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The Many Faces of the Worshipping Self:
David Ford's Anglican Vision of Christian Transformation

Luther Zeigler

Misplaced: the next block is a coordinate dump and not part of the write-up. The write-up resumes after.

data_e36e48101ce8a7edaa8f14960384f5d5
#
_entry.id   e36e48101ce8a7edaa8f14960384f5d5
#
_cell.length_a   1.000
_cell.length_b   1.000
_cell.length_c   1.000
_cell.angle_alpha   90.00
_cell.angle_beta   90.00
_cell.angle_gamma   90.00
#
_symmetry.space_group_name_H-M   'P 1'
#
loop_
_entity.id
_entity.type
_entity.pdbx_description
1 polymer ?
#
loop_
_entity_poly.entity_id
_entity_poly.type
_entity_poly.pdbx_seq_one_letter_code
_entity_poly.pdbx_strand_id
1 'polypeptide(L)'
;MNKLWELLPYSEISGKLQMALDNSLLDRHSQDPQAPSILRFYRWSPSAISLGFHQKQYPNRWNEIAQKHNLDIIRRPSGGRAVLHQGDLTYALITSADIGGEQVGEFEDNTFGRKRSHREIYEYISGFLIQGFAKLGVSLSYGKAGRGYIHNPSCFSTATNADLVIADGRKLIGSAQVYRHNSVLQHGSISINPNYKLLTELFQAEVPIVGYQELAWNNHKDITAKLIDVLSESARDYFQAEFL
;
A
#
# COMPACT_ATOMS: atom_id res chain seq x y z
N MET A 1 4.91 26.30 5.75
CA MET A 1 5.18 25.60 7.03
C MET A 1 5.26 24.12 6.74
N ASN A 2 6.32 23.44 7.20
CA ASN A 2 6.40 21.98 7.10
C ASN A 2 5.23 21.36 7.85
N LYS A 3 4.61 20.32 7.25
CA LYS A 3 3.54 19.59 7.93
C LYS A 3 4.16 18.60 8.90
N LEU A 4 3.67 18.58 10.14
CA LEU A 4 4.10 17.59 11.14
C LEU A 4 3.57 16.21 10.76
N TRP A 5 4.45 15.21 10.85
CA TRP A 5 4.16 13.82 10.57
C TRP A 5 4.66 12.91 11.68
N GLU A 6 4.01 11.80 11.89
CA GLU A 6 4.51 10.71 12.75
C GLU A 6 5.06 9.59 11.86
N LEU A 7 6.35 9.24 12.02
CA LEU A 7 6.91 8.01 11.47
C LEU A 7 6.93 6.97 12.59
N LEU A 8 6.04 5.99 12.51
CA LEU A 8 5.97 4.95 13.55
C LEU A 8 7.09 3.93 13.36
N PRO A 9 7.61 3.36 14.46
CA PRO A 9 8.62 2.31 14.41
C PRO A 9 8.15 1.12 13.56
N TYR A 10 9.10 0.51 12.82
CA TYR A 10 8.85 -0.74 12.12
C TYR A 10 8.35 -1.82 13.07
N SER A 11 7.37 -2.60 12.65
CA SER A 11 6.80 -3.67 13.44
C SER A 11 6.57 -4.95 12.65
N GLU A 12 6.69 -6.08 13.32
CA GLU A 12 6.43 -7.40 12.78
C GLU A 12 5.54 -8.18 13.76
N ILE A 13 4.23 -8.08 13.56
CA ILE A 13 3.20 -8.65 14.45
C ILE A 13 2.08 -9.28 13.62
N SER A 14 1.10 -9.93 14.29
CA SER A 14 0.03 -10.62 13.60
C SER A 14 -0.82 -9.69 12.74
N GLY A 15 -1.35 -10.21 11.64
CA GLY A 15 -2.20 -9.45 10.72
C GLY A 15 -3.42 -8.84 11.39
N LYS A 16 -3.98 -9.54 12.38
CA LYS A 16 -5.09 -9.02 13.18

This essay explores the substantive and methodological contours of David Ford's Self and Salvation, an imaginative re-visioning of Christian selfhood in the postmodern world. Ford fashions a model of Christian identity around the key images of "facing," "worshipping," and "feasting." We are moved toward salvation, Ford argues, by allowing the radical hospitality of self-giving love that is offered in Jesus' life to transform our relationships with one another, by renewing our practices of piety, and by celebrating the superabundance of God's love in our community life. Ford's seemingly eclectic theological method--one that is eager to engage a plurality of postmodern voices while at the same time remaining true to biblical witness and to the values expressed in our shared life of worship--is in fact a promising example of how a classically Anglican way of doing theology can be adapted to provide a fruitful framework for theological reflection in an increasingly diverse world.

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